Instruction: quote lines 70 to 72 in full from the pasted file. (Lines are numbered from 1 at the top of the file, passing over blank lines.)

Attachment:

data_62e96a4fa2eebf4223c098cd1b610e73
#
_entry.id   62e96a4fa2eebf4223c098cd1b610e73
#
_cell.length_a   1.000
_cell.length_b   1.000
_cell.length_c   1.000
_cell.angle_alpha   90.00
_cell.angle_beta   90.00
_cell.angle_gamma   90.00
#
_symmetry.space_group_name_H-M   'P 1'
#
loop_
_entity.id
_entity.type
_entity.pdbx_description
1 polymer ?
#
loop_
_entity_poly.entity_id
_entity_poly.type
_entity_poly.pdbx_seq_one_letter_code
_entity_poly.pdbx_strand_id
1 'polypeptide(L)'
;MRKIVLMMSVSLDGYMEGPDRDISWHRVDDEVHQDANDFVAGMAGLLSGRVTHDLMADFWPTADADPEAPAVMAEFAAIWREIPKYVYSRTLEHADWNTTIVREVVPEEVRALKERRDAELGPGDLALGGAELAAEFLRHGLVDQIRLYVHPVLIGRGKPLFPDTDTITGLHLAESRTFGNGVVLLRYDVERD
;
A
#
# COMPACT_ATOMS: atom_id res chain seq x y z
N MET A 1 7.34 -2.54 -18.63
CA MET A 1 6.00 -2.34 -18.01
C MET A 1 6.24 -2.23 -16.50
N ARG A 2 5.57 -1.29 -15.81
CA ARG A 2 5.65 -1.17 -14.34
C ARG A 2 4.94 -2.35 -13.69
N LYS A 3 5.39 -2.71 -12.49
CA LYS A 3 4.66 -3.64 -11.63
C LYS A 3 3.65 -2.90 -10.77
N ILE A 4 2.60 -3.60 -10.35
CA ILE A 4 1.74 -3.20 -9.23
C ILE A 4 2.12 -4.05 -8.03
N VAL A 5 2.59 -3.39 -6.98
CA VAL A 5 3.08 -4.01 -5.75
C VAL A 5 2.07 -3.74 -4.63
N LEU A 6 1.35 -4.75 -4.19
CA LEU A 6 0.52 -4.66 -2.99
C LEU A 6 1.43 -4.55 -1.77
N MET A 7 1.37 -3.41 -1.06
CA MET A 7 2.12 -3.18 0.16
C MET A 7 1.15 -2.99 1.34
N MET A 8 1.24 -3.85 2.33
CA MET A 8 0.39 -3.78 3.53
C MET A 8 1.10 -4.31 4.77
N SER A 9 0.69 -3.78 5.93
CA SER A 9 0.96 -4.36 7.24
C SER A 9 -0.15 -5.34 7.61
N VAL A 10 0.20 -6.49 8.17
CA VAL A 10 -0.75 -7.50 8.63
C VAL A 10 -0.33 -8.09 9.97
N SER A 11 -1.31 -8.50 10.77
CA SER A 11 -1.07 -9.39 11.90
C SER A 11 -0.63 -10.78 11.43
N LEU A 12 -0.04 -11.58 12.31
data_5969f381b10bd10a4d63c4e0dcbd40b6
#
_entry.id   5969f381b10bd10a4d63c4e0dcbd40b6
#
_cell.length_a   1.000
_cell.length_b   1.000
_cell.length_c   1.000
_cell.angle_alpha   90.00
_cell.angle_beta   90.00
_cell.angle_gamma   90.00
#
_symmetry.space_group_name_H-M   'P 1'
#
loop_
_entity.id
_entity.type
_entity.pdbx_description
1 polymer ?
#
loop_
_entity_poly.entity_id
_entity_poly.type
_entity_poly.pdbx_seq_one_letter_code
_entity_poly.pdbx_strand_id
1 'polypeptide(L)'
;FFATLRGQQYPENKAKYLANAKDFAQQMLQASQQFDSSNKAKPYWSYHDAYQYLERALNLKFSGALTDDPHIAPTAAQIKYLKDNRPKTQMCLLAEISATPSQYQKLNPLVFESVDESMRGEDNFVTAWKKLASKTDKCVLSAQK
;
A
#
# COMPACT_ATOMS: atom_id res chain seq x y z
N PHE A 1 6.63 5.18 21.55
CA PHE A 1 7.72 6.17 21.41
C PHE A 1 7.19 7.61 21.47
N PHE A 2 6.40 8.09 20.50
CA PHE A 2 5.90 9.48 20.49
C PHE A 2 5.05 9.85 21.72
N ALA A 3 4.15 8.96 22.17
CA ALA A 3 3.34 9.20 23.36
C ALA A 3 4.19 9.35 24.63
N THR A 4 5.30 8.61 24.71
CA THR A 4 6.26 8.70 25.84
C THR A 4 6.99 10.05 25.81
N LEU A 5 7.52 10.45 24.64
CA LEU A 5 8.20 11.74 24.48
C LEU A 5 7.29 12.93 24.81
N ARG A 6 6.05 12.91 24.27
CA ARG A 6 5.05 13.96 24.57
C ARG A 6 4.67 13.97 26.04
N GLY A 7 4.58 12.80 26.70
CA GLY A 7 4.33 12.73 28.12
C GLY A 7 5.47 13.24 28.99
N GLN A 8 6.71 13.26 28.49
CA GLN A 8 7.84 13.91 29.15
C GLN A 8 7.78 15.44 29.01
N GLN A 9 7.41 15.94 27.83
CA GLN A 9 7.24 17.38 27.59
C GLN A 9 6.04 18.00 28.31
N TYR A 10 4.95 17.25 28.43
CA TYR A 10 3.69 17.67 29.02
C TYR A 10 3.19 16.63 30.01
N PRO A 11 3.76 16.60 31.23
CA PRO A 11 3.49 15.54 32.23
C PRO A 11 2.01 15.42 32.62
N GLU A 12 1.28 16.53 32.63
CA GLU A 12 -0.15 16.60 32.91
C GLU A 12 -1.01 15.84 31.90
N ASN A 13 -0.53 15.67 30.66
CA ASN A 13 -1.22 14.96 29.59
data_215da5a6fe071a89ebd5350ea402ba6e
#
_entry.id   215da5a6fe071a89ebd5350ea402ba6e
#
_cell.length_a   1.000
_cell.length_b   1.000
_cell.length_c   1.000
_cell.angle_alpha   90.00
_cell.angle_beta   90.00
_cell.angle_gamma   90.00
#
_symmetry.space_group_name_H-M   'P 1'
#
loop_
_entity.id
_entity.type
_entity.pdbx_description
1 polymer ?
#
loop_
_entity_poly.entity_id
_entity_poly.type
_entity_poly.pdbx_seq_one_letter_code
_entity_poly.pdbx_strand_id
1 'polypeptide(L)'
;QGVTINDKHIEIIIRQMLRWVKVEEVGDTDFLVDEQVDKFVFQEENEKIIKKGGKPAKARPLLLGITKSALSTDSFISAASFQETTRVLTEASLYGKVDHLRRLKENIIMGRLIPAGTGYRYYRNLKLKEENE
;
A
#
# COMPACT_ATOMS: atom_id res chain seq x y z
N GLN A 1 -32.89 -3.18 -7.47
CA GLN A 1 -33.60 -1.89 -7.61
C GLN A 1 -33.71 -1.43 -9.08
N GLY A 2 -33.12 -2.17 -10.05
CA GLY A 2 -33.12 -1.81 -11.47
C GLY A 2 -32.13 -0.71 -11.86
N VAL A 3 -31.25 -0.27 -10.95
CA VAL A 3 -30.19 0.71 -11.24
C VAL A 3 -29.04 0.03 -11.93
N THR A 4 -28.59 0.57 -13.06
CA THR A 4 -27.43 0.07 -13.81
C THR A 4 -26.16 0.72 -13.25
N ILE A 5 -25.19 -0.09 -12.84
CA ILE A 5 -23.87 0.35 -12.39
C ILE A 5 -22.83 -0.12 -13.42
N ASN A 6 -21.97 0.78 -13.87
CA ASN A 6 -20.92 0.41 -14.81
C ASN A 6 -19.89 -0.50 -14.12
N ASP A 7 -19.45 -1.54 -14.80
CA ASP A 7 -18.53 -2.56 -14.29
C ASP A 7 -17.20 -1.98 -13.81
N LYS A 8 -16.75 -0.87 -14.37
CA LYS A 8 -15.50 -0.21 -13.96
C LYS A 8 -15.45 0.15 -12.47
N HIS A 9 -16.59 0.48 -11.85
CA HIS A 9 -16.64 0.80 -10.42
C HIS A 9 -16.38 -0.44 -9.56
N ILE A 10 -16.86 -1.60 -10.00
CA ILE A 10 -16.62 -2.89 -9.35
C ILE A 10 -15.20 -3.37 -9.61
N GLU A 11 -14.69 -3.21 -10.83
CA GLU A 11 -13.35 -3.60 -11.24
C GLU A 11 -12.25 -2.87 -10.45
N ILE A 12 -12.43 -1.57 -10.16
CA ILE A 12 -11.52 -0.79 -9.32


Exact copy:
_cell.length_b   1.000
_cell.length_c   1.000
_cell.angle_alpha   90.00